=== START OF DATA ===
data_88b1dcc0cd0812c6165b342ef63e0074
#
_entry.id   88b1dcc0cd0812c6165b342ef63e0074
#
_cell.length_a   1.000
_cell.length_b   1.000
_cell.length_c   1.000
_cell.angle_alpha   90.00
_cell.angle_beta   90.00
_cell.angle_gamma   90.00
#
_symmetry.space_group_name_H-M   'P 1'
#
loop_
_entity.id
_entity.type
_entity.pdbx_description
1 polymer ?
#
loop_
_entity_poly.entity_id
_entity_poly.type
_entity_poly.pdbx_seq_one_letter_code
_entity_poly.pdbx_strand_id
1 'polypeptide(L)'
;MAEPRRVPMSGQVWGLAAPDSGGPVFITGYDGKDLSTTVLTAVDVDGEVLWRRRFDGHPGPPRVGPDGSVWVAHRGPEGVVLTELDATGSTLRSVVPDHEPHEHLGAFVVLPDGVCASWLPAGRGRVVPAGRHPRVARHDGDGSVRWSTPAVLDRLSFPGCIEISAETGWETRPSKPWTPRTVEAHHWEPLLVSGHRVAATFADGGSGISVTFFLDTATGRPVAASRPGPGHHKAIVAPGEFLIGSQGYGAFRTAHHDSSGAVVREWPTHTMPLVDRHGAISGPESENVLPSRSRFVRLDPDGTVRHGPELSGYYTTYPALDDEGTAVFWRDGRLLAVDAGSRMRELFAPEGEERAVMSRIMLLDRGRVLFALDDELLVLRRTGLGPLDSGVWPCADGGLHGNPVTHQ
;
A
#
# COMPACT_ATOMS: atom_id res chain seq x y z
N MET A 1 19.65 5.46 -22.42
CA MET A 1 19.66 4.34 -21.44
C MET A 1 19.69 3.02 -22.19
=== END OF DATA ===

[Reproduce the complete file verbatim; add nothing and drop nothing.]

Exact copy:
data_88b1dcc0cd0812c6165b342ef63e0074
#
_entry.id   88b1dcc0cd0812c6165b342ef63e0074
#
_cell.length_a   1.000
_cell.length_b   1.000
_cell.length_c   1.000
_cell.angle_alpha   90.00
_cell.angle_beta   90.00
_cell.angle_gamma   90.00
#
_symmetry.space_group_name_H-M   'P 1'
#
loop_
_entity.id
_entity.type
_entity.pdbx_description
1 polymer ?
#
loop_
_entity_poly.entity_id
_entity_poly.type
_entity_poly.pdbx_seq_one_letter_code
_entity_poly.pdbx_strand_id
1 'polypeptide(L)'
;MAEPRRVPMSGQVWGLAAPDSGGPVFITGYDGKDLSTTVLTAVDVDGEVLWRRRFDGHPGPPRVGPDGSVWVAHRGPEGVVLTELDATGSTLRSVVPDHEPHEHLGAFVVLPDGVCASWLPAGRGRVVPAGRHPRVARHDGDGSVRWSTPAVLDRLSFPGCIEISAETGWETRPSKPWTPRTVEAHHWEPLLVSGHRVAATFADGGSGISVTFFLDTATGRPVAASRPGPGHHKAIVAPGEFLIGSQGYGAFRTAHHDSSGAVVREWPTHTMPLVDRHGAISGPESENVLPSRSRFVRLDPDGTVRHGPELSGYYTTYPALDDEGTAVFWRDGRLLAVDAGSRMRELFAPEGEERAVMSRIMLLDRGRVLFALDDELLVLRRTGLGPLDSGVWPCADGGLHGNPVTHQ
;
A
#
# COMPACT_ATOMS: atom_id res chain seq x y z
N MET A 1 19.65 5.46 -22.42
CA MET A 1 19.66 4.34 -21.44
C MET A 1 19.69 3.02 -22.19